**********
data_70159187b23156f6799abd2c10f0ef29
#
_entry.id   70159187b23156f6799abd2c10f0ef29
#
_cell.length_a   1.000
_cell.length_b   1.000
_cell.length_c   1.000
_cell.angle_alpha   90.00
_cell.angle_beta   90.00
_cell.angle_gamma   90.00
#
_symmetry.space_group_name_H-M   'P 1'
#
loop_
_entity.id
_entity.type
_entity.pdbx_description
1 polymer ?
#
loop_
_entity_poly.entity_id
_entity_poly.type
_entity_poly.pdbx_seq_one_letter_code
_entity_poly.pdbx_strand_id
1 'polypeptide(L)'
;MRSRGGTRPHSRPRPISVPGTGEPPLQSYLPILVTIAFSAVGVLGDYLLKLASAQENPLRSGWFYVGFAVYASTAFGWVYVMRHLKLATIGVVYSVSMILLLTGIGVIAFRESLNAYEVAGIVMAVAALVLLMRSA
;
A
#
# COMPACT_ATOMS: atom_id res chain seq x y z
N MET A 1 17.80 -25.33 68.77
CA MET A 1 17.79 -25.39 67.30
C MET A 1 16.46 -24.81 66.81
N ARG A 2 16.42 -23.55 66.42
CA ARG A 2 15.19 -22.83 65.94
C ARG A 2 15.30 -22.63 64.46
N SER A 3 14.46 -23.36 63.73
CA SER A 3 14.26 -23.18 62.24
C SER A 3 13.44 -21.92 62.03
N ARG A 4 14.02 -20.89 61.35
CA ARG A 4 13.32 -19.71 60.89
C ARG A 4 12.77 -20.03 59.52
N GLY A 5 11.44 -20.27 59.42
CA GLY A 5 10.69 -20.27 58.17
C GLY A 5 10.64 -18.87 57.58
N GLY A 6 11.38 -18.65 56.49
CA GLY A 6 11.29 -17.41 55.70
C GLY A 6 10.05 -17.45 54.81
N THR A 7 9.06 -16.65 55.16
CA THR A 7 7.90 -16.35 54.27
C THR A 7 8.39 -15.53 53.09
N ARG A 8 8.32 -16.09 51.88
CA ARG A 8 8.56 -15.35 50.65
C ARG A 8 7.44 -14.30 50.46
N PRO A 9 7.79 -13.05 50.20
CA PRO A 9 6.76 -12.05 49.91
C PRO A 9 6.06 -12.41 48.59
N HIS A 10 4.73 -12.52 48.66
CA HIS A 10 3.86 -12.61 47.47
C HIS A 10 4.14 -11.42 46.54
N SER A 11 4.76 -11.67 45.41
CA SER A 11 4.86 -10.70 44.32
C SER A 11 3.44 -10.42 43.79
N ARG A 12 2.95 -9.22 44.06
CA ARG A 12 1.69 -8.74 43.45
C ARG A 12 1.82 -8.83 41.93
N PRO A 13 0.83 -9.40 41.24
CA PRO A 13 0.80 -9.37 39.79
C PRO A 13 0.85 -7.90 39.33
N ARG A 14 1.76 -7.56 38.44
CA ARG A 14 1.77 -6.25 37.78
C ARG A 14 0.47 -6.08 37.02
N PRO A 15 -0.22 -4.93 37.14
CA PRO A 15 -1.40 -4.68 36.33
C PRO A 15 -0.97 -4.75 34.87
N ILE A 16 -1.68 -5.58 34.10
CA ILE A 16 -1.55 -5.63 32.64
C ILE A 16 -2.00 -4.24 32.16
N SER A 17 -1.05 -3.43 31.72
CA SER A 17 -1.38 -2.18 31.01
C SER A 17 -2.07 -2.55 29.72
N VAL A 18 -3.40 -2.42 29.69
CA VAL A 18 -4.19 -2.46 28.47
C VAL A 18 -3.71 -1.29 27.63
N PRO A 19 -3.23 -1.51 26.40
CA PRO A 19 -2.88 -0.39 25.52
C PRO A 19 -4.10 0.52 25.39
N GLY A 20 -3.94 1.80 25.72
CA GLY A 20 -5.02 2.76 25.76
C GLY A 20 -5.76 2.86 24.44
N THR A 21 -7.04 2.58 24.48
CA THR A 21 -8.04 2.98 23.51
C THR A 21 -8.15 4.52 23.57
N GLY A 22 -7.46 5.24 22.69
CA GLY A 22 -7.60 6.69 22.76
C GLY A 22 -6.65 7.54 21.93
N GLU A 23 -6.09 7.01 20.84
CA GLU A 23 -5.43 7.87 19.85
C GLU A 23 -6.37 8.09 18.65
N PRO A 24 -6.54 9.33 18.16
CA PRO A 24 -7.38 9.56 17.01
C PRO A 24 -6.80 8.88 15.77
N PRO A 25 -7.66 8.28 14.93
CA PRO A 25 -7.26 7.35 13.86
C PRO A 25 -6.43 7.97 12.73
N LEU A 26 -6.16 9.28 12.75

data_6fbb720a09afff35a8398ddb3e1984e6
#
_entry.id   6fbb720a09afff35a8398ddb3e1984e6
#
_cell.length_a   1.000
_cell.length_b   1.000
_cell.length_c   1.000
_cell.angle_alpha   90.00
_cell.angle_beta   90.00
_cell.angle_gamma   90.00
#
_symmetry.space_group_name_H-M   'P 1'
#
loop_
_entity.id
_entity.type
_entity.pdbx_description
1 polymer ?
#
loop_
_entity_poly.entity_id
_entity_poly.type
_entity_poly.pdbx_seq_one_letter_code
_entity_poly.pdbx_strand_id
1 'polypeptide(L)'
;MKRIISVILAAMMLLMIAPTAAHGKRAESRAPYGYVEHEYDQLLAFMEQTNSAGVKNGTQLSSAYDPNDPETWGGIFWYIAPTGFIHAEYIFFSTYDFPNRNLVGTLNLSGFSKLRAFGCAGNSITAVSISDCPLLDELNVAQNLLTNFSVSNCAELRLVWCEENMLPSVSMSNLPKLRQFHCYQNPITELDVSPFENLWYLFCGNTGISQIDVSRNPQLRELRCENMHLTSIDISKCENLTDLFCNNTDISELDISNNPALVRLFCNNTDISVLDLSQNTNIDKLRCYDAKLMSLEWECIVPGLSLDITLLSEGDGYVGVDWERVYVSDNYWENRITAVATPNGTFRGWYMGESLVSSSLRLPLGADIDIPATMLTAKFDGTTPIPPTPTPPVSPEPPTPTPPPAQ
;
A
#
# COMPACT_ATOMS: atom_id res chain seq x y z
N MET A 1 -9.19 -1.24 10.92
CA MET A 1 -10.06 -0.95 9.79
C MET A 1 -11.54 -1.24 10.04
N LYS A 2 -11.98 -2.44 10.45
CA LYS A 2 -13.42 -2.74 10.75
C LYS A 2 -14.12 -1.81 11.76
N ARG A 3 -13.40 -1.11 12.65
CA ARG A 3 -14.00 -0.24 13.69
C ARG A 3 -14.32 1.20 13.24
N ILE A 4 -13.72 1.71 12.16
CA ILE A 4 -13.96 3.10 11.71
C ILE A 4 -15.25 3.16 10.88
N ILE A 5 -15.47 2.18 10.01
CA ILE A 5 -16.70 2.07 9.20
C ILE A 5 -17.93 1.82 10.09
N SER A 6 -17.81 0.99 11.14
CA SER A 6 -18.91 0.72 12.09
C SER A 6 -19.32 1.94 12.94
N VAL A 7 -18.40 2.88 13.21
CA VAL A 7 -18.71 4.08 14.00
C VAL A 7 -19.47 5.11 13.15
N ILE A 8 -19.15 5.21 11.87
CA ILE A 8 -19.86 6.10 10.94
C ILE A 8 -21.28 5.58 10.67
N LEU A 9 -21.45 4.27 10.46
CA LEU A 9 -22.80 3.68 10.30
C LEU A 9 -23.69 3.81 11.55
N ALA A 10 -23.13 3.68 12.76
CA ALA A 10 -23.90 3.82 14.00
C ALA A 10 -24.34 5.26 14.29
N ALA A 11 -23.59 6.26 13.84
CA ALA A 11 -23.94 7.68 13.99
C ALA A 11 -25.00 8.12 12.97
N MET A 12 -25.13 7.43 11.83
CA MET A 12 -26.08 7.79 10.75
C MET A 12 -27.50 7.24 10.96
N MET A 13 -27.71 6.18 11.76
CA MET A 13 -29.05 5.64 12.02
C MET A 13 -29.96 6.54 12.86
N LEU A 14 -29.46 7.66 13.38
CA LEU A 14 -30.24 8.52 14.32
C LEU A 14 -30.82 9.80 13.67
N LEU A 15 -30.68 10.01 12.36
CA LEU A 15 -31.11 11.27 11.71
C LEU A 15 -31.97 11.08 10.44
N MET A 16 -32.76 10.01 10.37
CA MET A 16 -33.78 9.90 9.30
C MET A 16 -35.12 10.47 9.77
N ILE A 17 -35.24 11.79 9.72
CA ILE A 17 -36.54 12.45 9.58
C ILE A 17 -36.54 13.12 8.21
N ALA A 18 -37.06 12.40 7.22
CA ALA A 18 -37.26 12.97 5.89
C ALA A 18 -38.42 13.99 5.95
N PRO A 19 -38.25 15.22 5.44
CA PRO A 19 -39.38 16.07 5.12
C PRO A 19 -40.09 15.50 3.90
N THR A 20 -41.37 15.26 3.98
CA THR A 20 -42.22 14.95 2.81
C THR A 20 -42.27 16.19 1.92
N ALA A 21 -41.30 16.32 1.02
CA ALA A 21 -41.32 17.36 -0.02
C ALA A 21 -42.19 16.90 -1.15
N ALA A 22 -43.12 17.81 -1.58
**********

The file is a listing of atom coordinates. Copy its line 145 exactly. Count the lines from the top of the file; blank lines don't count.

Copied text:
C ARG A 3 -14.32 1.20 13.24